I remember reading once that a certain Danish philosopher with a long, long, unpronounceable name—Soren something-something-something (with a slash on the o)—liked his coffee so thick, so syrupy and so filled with white sugar, that those who saw him with his cup of java in hand thought he was sipping tar. People would ask him: “I know what you’re drinking can’t be coffee, right?” “Oh, but it is!” he’d say. “See, what I do is, before I fill my cup with coffee, I fill half the mug with white sugar…”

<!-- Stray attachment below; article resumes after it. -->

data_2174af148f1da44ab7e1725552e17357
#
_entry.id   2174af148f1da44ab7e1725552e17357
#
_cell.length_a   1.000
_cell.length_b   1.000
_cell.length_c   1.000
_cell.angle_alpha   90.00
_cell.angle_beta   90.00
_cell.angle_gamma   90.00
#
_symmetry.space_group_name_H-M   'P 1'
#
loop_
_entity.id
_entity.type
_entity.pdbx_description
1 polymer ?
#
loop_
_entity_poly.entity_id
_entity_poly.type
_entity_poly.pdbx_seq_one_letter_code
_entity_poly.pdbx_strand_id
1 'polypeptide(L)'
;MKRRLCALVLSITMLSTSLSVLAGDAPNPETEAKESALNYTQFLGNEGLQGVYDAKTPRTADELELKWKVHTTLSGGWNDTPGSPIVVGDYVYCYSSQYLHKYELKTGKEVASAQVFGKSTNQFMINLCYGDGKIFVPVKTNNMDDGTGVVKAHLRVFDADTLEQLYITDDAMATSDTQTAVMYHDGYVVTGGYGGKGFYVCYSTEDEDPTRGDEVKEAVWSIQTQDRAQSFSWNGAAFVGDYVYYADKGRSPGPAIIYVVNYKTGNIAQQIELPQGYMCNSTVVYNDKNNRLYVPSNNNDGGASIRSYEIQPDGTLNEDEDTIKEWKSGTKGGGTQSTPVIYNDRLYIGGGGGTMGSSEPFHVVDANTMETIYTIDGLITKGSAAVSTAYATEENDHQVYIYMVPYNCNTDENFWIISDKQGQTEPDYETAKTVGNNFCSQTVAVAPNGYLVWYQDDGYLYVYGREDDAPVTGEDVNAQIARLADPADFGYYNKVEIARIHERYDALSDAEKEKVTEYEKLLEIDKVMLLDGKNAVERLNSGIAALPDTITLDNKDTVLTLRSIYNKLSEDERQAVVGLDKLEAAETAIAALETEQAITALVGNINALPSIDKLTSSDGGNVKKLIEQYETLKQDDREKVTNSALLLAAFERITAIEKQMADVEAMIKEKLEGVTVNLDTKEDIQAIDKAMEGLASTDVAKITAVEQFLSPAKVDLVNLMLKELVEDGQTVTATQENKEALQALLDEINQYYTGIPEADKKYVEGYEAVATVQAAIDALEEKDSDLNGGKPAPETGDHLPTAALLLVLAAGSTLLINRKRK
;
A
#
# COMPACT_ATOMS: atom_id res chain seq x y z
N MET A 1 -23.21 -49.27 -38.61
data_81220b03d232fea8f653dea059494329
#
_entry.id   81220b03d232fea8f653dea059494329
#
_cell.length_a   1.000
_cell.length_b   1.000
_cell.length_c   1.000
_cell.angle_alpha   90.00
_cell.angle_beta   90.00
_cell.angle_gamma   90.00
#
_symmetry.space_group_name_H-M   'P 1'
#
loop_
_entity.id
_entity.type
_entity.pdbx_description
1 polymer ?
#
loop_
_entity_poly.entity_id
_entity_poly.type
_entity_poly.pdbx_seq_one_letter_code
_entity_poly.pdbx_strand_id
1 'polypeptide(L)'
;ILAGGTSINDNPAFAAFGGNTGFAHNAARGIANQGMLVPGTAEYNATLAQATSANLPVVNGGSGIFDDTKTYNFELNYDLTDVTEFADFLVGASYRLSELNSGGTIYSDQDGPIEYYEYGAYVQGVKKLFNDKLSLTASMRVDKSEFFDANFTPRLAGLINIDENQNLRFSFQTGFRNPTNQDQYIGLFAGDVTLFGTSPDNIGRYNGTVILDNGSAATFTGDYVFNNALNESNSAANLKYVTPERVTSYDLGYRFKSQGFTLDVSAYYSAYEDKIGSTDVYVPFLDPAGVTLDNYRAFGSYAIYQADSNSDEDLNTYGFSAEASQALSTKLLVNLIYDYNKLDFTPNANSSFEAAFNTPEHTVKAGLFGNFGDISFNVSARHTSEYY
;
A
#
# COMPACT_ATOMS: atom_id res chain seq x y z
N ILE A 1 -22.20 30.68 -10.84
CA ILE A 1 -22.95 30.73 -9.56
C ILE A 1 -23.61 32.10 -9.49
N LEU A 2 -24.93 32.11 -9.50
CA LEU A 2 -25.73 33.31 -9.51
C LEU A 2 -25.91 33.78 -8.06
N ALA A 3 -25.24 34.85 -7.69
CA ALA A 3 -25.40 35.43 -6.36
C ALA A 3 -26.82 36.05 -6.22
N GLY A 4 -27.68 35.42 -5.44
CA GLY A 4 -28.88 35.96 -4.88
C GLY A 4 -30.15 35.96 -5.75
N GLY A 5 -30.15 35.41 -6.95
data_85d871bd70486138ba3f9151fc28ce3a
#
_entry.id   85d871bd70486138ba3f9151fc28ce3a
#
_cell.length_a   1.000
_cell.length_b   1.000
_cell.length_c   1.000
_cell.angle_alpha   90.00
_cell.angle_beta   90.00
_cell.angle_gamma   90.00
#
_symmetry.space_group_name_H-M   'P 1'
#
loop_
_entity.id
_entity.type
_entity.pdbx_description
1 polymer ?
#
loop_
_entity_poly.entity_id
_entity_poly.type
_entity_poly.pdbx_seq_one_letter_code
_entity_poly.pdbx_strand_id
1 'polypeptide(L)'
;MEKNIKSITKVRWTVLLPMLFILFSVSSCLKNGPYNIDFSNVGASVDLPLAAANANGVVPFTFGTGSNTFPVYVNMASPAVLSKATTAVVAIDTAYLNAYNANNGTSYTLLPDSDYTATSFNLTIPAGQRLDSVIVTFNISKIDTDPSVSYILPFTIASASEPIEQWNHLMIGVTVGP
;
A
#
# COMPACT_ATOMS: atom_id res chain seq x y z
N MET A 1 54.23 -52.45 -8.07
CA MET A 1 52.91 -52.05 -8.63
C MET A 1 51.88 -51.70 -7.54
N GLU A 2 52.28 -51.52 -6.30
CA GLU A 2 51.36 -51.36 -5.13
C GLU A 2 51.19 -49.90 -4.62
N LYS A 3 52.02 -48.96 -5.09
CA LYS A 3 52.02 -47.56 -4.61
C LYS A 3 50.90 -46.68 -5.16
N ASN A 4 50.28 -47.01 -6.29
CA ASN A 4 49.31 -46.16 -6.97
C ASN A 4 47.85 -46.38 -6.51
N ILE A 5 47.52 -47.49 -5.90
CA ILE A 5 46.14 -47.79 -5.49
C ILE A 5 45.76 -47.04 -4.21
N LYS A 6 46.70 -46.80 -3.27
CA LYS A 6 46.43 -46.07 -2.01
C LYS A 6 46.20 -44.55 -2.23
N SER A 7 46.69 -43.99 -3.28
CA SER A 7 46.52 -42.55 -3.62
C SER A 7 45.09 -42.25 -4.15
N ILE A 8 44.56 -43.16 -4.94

This man was not afraid of late-stage diabetes. He confronted the great unknown head on.
This was, after all, the guy who titled his books Fear and Trembling and The Sickness unto Death, among others. For Soren-with-a-slash-through-his-o, his coffee was so him. Without the boost of his tarry, sugary coffee, how could he have ever come up with such lines like, “Life is not a problem to be solved, but a reality to be experienced.” His experience being drinking sweet muck and calling it coffee. It’s a way to live; les artistes!
He couldn’t have philosophized better coffee, so sweet was it.
It's how an artist takes their coffee.
Anyway, happy sipping!